UN / COUNTER-TERRORISM

04-Nov-2021 00:01:54
20 years after the adoption of Security Council resolution 1373, the Executive Director of the Counter-Terrorism Committee (CTC) Michèle Coninsx said the resolution “remains as relevant as it was on the day of its adoption” as “the terrorist threat persists” and has “sought to survive and evolve.” UNIFEED
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STORY: UN / COUNTER-TERRORISM
TRT: 01:54
SOURCE: UNIFEED
RESTRICTIONS: NONE
LANGUAGE: ENGLISH / NATS

DATELINE: 04 NOVEMBER 2021, NEW YORK CITY / FILE
SHOTLIST
FILE – NEW YORK CITY

1. Wide shot, exterior UN Headquarters

04 NOVEMBER 2021, NEW YORK CITY

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3. SOUNDBITE (English) Michèle Coninsx, Executive Director, Counter-Terrorism Committee (CTC) Executive Directorate:
“Resolution 1373 remains as relevant as it was on the day of its adoption. And this means that the terrorist threat persists and that despite all our efforts over the globe, it sought to survive and evolve.”
4. Wide shot, dais
5. SOUNDBITE (English) Michèle Coninsx, Executive Director, Counter-Terrorism Committee (CTC) Executive Directorate:
“The trends have evolved, and one of those trends – indeed – that we see more and more, the use of new technologies for terrorist purposes. We, 20 years ago, didn’t have our cell phones and have a connection to social media, and now it’s an integral part of our lives. Not to forget that under the impulse, or thanks to, or because of COVID-19, we are even more driven to our home offices and more reliable on the online possibilities.”
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7. SOUNDBITE (English) Michèle Coninsx, Executive Director, Counter-Terrorism Committee (CTC) Executive Directorate:
“There are a lot of concerns we see that ISIL / Al Qaeda affiliated groups are expanding and are becoming a real threat. I always refer to them as an oil stain which is taking forms never seen before, and this a specific matter of concern that needs to be contained. The only way in doing so is to join forces to make sure that we target and focus our forces in relation to the identified gaps, fragilities, and risks, and that we make sure that technical assistance and capacity building is sent to those spots in a minimum of time.”
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STORYLINE
20 years after the adoption of Security Council resolution 1373, the Executive Director of the Counter-Terrorism Committee (CTC) Michèle Coninsx today (4 Nov) said the resolution “remains as relevant as it was on the day of its adoption” as “the terrorist threat persists” and has “sought to survive and evolve.”

On 28 September 2001, the Security Council adopted resolution 1373 a landmark resolution that defined a broad counter-terrorism mandate for the international community and established the CTC to monitor Member States’ implementation of its provisions.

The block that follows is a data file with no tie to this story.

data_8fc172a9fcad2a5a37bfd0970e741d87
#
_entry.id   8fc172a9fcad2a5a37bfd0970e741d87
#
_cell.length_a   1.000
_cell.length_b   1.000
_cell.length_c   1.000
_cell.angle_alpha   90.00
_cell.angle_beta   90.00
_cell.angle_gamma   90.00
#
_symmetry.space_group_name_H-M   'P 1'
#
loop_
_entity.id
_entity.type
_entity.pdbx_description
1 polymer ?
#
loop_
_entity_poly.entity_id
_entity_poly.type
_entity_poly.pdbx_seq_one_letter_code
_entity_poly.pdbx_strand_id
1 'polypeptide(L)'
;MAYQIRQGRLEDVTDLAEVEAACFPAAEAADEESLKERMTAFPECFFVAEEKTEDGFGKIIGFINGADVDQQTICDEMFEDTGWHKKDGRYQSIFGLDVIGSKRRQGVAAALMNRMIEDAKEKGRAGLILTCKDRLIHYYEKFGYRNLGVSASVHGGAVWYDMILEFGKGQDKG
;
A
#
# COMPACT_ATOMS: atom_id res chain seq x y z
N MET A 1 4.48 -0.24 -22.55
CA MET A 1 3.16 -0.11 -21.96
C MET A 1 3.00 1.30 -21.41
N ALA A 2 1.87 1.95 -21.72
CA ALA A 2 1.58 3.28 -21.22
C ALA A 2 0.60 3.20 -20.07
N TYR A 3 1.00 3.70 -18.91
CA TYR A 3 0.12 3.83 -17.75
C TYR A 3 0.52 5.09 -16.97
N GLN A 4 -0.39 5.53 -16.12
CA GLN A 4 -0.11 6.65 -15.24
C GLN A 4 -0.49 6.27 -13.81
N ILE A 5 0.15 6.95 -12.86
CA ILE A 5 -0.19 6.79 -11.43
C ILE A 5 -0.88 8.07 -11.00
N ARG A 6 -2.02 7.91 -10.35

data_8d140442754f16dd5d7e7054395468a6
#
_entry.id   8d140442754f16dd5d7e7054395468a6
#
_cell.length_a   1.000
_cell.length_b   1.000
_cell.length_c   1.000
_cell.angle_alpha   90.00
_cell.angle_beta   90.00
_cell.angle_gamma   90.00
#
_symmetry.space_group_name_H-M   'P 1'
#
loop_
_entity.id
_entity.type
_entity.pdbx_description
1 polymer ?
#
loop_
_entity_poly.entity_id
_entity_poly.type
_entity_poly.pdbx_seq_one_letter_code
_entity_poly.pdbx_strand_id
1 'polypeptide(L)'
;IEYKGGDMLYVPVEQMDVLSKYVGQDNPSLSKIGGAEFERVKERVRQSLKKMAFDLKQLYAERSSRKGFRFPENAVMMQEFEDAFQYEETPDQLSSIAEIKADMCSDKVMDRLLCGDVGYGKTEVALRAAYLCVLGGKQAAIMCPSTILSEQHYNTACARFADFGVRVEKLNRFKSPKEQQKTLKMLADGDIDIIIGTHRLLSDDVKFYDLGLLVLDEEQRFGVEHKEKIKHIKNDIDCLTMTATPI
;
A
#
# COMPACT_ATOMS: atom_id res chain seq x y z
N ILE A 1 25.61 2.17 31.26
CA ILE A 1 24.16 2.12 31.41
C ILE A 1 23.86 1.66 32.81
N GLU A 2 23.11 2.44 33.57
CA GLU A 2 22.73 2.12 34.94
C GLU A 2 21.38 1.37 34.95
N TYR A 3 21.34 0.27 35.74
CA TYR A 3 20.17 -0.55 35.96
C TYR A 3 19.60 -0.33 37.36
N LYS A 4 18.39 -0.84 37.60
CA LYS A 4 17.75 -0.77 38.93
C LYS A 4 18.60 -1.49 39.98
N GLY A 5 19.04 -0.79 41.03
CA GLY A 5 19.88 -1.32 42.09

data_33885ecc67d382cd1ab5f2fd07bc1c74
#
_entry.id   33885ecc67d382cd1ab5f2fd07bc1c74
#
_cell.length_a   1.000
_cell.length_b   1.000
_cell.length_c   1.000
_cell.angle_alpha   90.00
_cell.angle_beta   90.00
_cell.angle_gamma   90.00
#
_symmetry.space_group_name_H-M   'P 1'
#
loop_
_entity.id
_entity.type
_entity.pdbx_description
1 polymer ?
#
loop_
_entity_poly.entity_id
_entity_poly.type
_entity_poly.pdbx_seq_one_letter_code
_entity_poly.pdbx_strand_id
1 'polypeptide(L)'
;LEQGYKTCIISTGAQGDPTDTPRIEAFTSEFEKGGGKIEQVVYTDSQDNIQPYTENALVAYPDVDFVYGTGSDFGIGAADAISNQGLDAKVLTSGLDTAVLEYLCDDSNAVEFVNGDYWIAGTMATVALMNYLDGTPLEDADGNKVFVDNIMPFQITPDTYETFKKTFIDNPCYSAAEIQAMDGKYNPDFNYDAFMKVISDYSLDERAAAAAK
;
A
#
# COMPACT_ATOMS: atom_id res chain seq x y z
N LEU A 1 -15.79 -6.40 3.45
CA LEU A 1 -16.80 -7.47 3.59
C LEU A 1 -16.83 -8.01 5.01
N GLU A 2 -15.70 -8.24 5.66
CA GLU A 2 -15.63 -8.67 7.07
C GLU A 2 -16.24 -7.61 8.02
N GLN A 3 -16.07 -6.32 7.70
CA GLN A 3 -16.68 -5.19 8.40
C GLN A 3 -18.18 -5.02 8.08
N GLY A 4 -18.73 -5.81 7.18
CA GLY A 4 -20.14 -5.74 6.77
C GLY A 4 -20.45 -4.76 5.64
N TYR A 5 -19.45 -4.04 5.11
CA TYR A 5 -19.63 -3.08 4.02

Coninsx said, “trends have evolved, and one of those trends – indeed – that we see more and more, the use of new technologies for terrorist purposes” and noted that “we, 20 years ago, didn’t have our cell phones and have a connection to social media, and now it’s an integral part of our lives.” She added that “because of COVID-19, we are even more driven to our home offices and more reliable on the online possibilities.”

The CTC Executive Director said, “ISIL / Al Qaeda affiliated groups are expanding and are becoming a real threat” that “needs to be contained.”

She said, “the only way in doing so is to join forces to make sure that we target and focus our forces in relation to the identified gaps, fragilities, and risks, and that we make sure that technical assistance and capacity building is sent to those spots in a minimum of time.”

Since 2001, the United Nations has been at the heart of the global effort to combat terrorism in all its forms and manifestations. The Council has taken the leading role in guiding the evolution of the approaches required to address the threat of terrorism. Security Council resolution 1373 (2001) is the foundation upon which the Council’s active counter-terrorism framework is built and continues to provide the basis for further developments in countering terrorism.

A special meeting at UN Headquarters will adopt a forward-looking stance by considering next steps for the Committee and CTED, as well as the future of counter-terrorism efforts. This will enable Member States, United Nations bodies, international and regional organizations and entities, civil society groups and academia to discuss areas where further engagement and innovation are required, especially with regard to addressing emerging terrorist threats and ways in which the United Nations counter-terrorism efforts and architecture could be further enhanced to help strengthen States’ responses to the global terrorist threat, in compliance with international law, including international human rights, refugee, and humanitarian law.
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